By Alex Robinson
City Comptroller Scott Stringer has launched an audit of a Laurelton charter school along with three others.
Merrick Academy’s books are set to be scrutinized as part of a larger audit which will also target Bedford Stuyvesant New Beginnings Charter School, South Bronx Charter for International Cultures and the Arts, as well as Success Academy, a network of charters that is headed by former City Councilwoman Eva Moskowitz.
The Laurelton school, at 136-25 218 St., was previously audited by the state comptroller’s office in 2007. The report made 17 recommendations on how the school could improve controls over its financial management practices. The audit also found that the charter had overpaid a contractor who was helping manage and oversee the school’s operations by more than $14,000.
Robert Washington, an attorney who represents the school, said the scope of the audit was not clear yet, but the charter would be compliant with the probe.
“If the audit reveals anything that would allow the school to provide a better education I’m sure they’re going to implement that,” he said. “We welcome their input.”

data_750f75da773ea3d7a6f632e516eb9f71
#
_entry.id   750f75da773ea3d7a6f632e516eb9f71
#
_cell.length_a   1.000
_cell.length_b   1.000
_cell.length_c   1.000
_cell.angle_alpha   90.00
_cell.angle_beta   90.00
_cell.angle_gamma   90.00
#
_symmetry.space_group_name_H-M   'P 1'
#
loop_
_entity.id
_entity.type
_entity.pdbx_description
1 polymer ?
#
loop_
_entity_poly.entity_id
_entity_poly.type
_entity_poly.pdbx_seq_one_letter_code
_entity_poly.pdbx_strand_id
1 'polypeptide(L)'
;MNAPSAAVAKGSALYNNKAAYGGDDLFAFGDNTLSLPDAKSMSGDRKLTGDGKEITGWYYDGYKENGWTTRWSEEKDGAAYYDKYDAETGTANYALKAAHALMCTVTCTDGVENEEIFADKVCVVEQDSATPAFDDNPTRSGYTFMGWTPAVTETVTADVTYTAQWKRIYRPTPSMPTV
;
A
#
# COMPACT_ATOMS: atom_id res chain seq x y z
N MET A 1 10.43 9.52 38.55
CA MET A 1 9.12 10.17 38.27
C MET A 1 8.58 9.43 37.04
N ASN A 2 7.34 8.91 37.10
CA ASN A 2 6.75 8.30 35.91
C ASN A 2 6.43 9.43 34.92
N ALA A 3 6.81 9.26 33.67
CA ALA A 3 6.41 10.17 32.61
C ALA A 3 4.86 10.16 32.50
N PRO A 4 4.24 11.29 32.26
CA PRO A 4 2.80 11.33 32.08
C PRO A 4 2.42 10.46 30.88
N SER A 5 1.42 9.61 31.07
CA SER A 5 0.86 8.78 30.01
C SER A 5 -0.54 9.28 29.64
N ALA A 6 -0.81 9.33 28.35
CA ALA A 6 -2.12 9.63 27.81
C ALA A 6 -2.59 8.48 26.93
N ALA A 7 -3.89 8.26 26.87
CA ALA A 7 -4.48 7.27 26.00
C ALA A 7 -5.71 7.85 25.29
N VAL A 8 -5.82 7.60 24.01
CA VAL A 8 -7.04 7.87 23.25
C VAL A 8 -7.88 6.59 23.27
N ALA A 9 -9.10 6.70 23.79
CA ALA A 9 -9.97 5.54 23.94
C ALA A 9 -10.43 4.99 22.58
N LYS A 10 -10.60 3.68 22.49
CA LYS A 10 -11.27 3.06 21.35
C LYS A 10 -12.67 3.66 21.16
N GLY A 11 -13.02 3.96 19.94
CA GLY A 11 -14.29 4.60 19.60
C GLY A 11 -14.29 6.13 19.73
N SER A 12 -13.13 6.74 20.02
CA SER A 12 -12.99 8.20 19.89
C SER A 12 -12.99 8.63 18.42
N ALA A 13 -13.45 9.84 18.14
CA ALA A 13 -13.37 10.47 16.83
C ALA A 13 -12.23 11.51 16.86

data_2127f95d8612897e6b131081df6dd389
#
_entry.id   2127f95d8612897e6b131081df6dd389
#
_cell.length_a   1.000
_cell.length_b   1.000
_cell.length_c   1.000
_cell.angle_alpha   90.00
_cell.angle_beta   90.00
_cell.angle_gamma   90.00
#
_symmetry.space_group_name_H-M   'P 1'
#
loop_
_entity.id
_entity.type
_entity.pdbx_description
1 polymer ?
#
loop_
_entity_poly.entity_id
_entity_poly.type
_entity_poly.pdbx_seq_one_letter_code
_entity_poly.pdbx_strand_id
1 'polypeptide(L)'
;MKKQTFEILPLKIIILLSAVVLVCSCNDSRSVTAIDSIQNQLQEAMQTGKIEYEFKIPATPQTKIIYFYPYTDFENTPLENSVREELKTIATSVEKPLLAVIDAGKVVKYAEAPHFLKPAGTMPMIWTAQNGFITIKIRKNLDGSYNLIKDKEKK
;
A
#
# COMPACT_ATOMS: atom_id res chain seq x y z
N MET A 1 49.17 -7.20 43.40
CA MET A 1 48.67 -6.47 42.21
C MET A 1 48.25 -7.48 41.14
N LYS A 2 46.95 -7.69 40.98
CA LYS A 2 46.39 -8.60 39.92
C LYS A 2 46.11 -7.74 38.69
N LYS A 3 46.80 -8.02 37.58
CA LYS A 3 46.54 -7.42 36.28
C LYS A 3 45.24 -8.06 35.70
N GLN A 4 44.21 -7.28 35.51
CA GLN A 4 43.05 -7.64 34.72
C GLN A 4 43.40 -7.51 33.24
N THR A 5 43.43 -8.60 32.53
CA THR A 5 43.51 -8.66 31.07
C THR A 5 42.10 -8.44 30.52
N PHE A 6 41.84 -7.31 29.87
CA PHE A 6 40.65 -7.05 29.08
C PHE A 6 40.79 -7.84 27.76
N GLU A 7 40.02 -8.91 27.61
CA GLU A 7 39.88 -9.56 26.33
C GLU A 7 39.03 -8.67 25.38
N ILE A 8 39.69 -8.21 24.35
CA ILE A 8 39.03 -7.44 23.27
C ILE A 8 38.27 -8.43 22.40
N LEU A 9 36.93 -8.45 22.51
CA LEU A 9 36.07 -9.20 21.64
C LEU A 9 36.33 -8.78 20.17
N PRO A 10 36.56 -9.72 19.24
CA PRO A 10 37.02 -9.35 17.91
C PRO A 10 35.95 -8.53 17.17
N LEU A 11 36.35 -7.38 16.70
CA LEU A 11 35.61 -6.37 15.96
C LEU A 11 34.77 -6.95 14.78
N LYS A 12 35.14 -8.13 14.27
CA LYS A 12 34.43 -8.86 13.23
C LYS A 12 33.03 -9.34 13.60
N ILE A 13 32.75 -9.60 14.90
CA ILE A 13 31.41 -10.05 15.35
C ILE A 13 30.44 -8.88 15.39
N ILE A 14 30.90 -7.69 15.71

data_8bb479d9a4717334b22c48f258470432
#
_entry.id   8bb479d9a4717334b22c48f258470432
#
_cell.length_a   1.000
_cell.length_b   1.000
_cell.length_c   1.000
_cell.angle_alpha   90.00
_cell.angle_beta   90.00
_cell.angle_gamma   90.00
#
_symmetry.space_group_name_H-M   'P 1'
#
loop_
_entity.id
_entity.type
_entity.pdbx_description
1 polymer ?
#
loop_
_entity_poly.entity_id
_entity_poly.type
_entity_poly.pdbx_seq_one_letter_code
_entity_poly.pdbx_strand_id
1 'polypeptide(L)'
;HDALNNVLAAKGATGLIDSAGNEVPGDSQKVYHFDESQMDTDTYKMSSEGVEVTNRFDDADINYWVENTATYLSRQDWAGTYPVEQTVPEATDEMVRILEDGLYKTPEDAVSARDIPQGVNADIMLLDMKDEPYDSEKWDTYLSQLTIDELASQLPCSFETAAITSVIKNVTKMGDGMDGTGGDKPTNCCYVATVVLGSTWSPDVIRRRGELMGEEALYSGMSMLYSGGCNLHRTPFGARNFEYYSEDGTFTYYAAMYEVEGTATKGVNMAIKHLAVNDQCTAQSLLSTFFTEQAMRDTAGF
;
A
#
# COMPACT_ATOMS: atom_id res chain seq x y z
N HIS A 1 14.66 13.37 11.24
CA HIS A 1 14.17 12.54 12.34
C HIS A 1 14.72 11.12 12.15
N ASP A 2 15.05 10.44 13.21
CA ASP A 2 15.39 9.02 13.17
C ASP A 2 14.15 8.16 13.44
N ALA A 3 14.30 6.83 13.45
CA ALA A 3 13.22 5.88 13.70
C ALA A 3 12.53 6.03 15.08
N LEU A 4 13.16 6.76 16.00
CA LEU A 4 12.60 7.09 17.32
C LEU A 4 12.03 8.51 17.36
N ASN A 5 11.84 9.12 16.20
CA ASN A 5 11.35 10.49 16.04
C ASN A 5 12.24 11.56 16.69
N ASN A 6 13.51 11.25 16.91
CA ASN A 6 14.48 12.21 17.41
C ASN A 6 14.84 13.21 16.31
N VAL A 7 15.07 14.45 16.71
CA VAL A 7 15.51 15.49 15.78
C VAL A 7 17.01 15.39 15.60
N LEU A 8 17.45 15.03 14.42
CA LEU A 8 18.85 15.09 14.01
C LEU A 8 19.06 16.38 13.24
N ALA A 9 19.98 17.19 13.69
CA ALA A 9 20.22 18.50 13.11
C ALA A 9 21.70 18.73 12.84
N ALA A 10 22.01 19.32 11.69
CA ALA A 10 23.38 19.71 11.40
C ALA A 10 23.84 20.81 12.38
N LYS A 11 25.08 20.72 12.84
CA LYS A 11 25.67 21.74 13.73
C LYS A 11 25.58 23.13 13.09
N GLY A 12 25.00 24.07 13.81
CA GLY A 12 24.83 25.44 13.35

Stringer’s office said the schools for his audit were selected based on objective criteria such as geography, size and publicly available financial data.
“Nothing is more important than the education of our kids,” Stringer said. “My office is going to make sure that taxpayer dollars are being used appropriately and that proper controls are in place to ensure that all young New Yorkers are getting the quality education they deserve.”
The audit comes after a new state law mandating the state and city comptrollers to audit charter schools, which receive public funding but operate independently with their own teachers and curriculum.
Another new state law, championed by Gov. Andrew Cuomo, paved the way for Success Network charter schools in Queens last spring after Mayor Bill de Blasio threatened to deny public space for them. The SUNY board of trustees approved an additional four more Success Network schools for Queens, which will likely co-locate public schools.
“Success Academy spends less per student than district schools but has more than double their proficiency rates,” Moskowitz said in a statement in response to Stringer’s audit. “Thus, we are confident that the comptroller will find that we use funds efficiently and appropriately, although we believe his energies would be better spent investigating the use of funds in the failing schools in which 143,000 New York City children are trapped.”